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ARAMM (Tamil/2017) - An outstanding example of how real life inspired, hard hitting cinema can be made with focused conviction giving a strong social message. (Review by Bobby Sing)
30 May, 2018 | Movie Reviews / 2017 Releases / Inspired Movies (Alphabetical) / A / ALL ABOUT INSPIRED MOVIES / Indian Regional language Gems (Other Than Hindi)

A nation should ideally be called developed as per its abilities to deal with a crisis and the way it is capable of responding to sudden life threatening happenings requiring immediate action. Studying from that angle, we still stand far behind the developed nations and ARAMM (meaning Good Deed) brutally reveals the truth with its hard hitting real life inspired drama raising many pertinent questions. 

The extreme dualism in our governance comparing the metros and remote rural areas is loud and clear in the film wherein the whole state machinery becomes helpless with no alternative means to save the life of a 4 years old girl, who has accidentally fallen into a barely 2 feet wide and 90 feet deep open borewell in a far-off village, struggling with the acute shortage of water.

The local councilor is (as always) more interested in saving his people doing the obvious politics but the region’s young collector, a tough, strong-willed woman is not the one who will let the kid die waiting for the incapable rescue operations. The film is about the struggle between the courageous collector, the local politicians, policemen, firemen, doctors, the state authorities and the innocent people who have lost the trust in their leaders/officials/authorities, willing to rescue the child using their own frightening method.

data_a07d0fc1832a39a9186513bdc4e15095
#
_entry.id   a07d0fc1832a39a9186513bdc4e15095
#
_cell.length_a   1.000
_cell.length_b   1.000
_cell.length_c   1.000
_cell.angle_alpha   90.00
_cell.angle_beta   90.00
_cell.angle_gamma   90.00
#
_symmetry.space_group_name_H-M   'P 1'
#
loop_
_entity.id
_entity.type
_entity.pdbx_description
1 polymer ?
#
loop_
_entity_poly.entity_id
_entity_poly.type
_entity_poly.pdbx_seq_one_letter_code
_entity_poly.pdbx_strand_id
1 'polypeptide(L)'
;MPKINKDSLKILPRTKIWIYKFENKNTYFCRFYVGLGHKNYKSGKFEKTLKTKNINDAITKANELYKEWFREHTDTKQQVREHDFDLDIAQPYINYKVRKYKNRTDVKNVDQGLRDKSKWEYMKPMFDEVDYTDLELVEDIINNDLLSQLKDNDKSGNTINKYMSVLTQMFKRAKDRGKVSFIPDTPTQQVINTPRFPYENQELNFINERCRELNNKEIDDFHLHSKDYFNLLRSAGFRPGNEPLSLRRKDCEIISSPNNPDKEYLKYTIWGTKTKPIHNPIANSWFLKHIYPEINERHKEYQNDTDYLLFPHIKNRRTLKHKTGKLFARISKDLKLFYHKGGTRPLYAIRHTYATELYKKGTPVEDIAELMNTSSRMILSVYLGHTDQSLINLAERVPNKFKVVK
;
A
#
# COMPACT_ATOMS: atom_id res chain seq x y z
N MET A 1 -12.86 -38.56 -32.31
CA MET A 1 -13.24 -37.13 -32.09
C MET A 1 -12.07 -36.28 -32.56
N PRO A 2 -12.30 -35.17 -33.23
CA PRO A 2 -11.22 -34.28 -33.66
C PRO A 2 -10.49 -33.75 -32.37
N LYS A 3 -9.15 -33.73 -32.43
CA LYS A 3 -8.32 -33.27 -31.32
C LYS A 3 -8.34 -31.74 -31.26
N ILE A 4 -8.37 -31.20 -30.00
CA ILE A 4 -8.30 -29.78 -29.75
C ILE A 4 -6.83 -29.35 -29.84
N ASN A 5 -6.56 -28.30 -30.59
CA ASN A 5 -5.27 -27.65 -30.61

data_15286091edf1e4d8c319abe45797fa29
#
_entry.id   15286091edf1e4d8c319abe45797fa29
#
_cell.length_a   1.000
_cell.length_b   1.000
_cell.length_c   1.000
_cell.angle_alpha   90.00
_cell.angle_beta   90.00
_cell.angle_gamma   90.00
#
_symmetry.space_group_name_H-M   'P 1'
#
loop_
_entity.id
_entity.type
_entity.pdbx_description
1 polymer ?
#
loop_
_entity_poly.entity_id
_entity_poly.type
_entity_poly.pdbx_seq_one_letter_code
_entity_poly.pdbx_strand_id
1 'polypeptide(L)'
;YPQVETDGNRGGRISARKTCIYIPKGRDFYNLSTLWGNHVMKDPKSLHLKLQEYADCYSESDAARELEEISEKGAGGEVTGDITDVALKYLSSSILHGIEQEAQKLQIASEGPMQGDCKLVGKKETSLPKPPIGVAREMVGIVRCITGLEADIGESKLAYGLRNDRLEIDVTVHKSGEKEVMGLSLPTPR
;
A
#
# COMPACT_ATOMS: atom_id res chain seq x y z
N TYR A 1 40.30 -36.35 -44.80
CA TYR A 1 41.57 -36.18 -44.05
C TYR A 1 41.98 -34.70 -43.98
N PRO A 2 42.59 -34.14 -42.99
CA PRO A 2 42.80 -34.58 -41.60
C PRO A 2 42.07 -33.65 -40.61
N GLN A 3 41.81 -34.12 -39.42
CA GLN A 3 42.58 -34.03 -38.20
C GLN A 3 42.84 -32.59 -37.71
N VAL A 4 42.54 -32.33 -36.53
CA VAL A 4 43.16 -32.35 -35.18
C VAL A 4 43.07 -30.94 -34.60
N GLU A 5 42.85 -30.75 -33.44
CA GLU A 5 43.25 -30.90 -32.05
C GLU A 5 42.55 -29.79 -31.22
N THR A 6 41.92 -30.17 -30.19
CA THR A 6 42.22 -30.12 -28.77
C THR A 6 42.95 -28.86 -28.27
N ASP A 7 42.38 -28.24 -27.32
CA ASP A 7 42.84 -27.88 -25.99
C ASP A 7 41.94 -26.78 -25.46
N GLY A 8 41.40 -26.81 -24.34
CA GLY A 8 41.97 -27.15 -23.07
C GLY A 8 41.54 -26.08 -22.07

Beginning with the mention of a grand rocket launch scheduled in the same region, ARAMM presents a great satire, where a rocket is being sent into the space at one end and a child is waiting to be rescued from more than 10 hours, standing 90 feet deep in a borewell on the other. 
 
Quickly coming to the point and then remaining focused on its core subject without taking any cinematic liberties or adding unnecessary commercial insertions, ARAMM keeps progressing at a brisk pace and starts impressing in the initial moments itself, heading towards a completely engrossing second half. The highly natural performances by the entire cast beautifully support the complex social drama and Nayanthara playing the lady IAS officer certainly deserves a big hearty applause for her exceptional act. The film doesn’t focus on her alone (remaining truthful to its serious subject), but she still brilliantly brings in the required tension, anguish, anger, empathy and helplessness on the screen fighting with the critically grave situation. Featuring a career best performance from the actress (wearing the same costume for almost the entire film), ARAMM would surely be one of the most satisfying films of her career, proving the right choice. 
 
With no deviation of any kind in its 120 minutes of duration, the film puts up an exemplary show in its technical departments too including a praiseworthy cinematography, apt background score, soothing music and crisp editing resulting in an emotionally powerful, social-political thriller revealing the ground reality. Particularly watch out for the visuals depiction the water-issue in the village and the people struggling for it.